Abstract AIMS: We aimed to evaluate bleeding risk in clinical practice in patients with atrial fibrillation (AF) being prescribed dabigatran, rivaroxaban, or apixaban compared with warfarin. METHODS: Using nationwide registries (Norwegian Patient Registry and Norwegian Prescription Database), we identified AF patients with a first prescription of oral anticoagulants between January 2013 and June 2015. Patients were followed until discontinuation or switching of oral anticoagulants, death, or end of follow-up. The primary endpoint was major or clinically relevant non-major (CRNM) bleeding. RESULTS: In total 32 675 AF patients were identified (58% men, median age 74 years): 11 427 patients used warfarin, 7925 dabigatran, 6817 rivaroxaban, and 6506 apixaban. After a median follow-up of 173 days (25th, 75th percentile 84, 340), 2081 (6.37%) patients experienced a first major or CRNM bleeding. Using a Cox proportional hazard model adjusting for baseline characteristics, use of apixaban [hazard ratio (HR) 0.70, 95% confidence interval (CI) 0.61-0.80, P < 0.001] and dabigatran (HR 0.74, 95% CI 0.66-0.84, P < 0.001) were associated with a lower risk of major or CRNM bleeding compared with warfarin whereas use of rivaroxaban was not (HR: 1.05, 95% CI 0.94-1.17, P = 0.400). Use of dabigatran and rivaroxaban were associated with higher risk of gastrointestinal bleeding, whereas use of apixaban and dabigatran were associated with lower risk of intracranial bleeding, compared with warfarin. CONCLUSION: In this nationwide cohort study in AF patients, apixaban and dabigatran were associated with a lower risk of major or CRNM bleeding compared with warfarin. The risk of gastrointestinal bleeding was higher with rivaroxaban and dabigatran compared with warfarin.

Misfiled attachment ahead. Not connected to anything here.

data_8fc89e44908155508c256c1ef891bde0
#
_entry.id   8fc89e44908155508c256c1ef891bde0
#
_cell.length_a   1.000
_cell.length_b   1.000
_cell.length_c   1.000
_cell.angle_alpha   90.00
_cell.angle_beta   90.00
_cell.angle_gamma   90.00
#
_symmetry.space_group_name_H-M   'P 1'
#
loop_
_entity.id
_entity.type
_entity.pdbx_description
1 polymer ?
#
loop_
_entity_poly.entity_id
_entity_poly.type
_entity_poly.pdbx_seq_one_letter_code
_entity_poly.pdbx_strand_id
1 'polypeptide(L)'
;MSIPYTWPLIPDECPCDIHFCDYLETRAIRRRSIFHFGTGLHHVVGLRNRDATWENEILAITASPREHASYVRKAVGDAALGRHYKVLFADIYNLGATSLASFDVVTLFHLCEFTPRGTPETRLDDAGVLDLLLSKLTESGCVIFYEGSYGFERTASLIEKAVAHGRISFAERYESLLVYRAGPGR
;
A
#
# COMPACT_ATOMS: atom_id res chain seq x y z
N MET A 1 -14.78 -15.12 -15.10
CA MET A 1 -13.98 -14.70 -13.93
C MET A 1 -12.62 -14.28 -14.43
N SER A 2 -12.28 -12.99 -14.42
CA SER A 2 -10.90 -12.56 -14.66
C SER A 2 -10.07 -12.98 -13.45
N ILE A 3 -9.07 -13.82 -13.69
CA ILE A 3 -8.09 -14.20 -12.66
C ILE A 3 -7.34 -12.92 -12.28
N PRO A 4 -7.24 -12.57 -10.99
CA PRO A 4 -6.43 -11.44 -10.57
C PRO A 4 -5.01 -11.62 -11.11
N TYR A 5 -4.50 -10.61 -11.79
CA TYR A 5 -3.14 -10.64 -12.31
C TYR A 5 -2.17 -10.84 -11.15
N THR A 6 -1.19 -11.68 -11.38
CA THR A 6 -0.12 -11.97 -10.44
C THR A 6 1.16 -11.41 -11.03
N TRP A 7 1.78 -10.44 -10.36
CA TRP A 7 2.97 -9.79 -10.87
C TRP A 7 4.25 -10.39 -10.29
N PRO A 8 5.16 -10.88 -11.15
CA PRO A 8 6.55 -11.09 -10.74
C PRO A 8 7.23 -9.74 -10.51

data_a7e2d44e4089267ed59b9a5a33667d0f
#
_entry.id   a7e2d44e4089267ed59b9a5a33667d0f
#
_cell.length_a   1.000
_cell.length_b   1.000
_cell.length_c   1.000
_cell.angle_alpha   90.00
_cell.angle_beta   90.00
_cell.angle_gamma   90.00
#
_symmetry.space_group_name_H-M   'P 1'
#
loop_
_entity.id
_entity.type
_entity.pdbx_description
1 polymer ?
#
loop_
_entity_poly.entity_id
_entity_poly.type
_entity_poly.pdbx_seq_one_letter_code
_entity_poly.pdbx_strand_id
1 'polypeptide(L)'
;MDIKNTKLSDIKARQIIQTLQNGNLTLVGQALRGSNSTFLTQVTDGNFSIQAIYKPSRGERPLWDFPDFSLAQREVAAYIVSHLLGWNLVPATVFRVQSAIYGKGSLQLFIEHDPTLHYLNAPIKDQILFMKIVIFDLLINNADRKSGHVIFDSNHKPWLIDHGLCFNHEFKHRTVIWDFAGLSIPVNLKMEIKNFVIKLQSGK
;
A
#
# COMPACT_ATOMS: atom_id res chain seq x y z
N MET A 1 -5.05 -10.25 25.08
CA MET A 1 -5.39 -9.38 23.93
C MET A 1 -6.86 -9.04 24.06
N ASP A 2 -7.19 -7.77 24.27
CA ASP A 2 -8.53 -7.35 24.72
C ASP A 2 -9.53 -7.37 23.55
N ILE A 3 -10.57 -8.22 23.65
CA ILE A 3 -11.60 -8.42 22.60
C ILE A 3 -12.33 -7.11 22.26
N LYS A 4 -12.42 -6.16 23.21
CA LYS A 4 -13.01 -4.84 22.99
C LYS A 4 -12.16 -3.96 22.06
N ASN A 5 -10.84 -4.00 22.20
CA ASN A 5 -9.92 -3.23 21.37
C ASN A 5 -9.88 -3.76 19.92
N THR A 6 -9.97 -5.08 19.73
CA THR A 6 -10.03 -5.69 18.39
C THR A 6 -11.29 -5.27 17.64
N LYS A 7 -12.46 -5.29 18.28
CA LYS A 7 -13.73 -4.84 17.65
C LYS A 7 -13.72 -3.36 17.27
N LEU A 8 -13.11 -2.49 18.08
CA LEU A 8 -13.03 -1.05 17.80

Address HUNT Research Center, Faculty of Medicine, NTNU-Norwegian University of Science and Technology, Trondheim, Norway  
  Corporate Author Thesis  
  Publisher Place of Publication Editor